The dining room itself is a lovely, classy space, with clean rather than a cluttered air, but our dinner service was far too fast. We arrived late (at 8.50 for an 8.30pm booking), but even so, were supping coffees by 10pm. It all felt a bit rushed.
Breakfast brought the best service of all. We were brought to our table by hosts carrying chilled jugs of fresh OJ, before tucking into a buffet stocked high with juicy fruits, pert meats and cheeses and fresh pastries – all overlooking the lake. The hot sausages, bacon and pudding were decent, but for the best eggs, out tip is to order fresh from the kitchen.
Golf is of course the main event at Lough Erne, with the Nick Faldo-designed course complementing a further 18 holes at Castle Hume. Rory McIlroy was the resort’s touring professional for a time, so you’re following in some pretty impressive footsteps.
Lough Erne’s spa and pool have been restored after that unfortunate fire, and we spend our Sunday morning enjoying the facilities. The 14m pool and changing rooms are small but slick, and back and head massage treatments went down a treat at the Thai Spa.
Elsewhere, although Lough Erne welcomes kids (there are junior menus and goodie bags, as well as little slippers and gowns), I’m surprised to find it doesn’t have a playroom or playground. Adults, however, can relax with afternoon tea in the Garden Room, a drink in the Blaney Bar, or by retiring into the Gordon Wilson library.
What to do…
It’s water, water everywhere in Fermanagh – but the Lakelands offer plenty to explore on dry land too – not to mention underneath it, in the spooky Marble Arch Caves.
We enjoyed a Saturday saunter around Enniskillen town, the highlights of which were a great ham and turkey sandwich at The Jolly Sandwich (3 Darling Street), and the sight of our three-year-old getting his hair cut at a barbershop doubling as a railway museum.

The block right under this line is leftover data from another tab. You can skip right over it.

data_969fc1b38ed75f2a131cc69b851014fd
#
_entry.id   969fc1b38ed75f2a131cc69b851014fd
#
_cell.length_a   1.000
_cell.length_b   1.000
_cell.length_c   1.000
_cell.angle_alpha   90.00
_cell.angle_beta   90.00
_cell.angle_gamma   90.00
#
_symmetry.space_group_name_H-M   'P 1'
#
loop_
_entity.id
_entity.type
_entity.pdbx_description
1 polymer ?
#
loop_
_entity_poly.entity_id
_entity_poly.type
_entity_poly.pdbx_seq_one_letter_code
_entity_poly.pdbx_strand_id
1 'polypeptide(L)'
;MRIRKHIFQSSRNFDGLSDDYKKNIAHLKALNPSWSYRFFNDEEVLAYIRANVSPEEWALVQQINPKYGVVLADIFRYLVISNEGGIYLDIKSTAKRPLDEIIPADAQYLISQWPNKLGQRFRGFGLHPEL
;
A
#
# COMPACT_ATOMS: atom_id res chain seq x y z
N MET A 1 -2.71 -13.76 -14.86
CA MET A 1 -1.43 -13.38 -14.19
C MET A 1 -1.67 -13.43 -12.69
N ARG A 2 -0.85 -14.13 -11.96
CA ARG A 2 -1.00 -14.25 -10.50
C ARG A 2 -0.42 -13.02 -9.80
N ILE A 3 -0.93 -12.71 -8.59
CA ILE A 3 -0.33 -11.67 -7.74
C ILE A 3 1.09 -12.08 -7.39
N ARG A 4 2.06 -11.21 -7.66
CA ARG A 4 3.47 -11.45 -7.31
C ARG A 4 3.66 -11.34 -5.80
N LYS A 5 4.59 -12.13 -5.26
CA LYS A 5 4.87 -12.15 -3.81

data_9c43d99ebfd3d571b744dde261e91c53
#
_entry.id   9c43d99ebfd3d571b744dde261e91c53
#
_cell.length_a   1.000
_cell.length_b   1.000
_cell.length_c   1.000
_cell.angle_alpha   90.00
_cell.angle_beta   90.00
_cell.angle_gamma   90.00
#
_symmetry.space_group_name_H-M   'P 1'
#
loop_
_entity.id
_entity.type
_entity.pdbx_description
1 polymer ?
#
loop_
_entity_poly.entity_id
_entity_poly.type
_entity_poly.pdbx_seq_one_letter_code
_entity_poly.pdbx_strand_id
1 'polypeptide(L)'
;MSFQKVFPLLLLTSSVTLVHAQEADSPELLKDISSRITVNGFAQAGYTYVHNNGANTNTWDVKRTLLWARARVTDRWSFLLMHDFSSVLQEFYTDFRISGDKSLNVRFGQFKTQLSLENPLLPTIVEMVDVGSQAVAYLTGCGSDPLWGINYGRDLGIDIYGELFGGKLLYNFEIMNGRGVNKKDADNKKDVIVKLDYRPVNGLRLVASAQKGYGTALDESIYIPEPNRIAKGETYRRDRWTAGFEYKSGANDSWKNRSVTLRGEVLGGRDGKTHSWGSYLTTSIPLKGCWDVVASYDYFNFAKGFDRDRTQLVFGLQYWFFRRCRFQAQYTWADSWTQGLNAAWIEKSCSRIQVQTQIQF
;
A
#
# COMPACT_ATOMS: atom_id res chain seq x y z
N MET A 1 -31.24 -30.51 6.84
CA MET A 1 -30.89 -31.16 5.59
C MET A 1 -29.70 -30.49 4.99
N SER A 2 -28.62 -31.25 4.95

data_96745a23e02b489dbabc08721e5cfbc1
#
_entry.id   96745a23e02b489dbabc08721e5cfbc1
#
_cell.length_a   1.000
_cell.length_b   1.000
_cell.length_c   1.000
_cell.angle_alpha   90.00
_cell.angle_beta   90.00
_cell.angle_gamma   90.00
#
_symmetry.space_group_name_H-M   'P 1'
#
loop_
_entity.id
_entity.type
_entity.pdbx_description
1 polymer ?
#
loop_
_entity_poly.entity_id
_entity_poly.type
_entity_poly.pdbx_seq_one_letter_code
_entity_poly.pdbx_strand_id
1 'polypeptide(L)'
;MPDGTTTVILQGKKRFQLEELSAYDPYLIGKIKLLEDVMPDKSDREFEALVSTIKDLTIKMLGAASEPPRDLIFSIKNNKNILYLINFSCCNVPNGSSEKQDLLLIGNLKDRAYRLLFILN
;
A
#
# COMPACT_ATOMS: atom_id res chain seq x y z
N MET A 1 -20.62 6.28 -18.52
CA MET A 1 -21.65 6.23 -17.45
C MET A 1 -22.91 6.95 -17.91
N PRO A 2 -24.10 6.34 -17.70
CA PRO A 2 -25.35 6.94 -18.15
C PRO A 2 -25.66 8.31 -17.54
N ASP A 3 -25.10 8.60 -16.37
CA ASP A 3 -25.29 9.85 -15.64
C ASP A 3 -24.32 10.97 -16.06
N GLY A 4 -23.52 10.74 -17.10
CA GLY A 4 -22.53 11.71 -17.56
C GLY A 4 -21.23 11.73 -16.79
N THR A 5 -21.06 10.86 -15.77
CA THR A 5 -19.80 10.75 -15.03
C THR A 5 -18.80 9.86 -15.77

Set down a lane off Darling Street, Headhunters (headhuntersmuseum.com) is one of a kind, combining an old-school barbershop with vintage tickets, signal lamps, cast-iron signs and even track-inspection cycles from the golden age of Northern Ireland’s railways.
“People laughed,” says Selwyn Johnston, as Sam’s locks are shorn. “They said we couldn’t have the two together, but it works… the barber shop keeps it all ticking over.”
We also take a trip to Forest Stables (Fivemiletown, prices from £10) where Mum and Rosa (7) mount Google and Bluebell for a riding lesson. It’s too wet for a trek, but the teacher is a natural, and Rosa is going round-the-world in the saddle before the hour is up.
For more on the Fermanagh Lakelands, visit fermanaghlakelands.com.
The bottom line…
Lough Erne Resort (+44 (0)28 6632 3230; lougherneresort.com) has two nights for a family of four in a lakeside lodge, with one dinner, from €493 throughout summer.
Anything to add…
Lough Erne Resort has had its troubles, but this is a quality five-star resort shored up by staff who tap the best of the Northern Irish friendliness without sacrificing any professionalism.
If they can extend the same at the G8, it could just come bouncing back…
This review originally appeared in The Irish Examiner.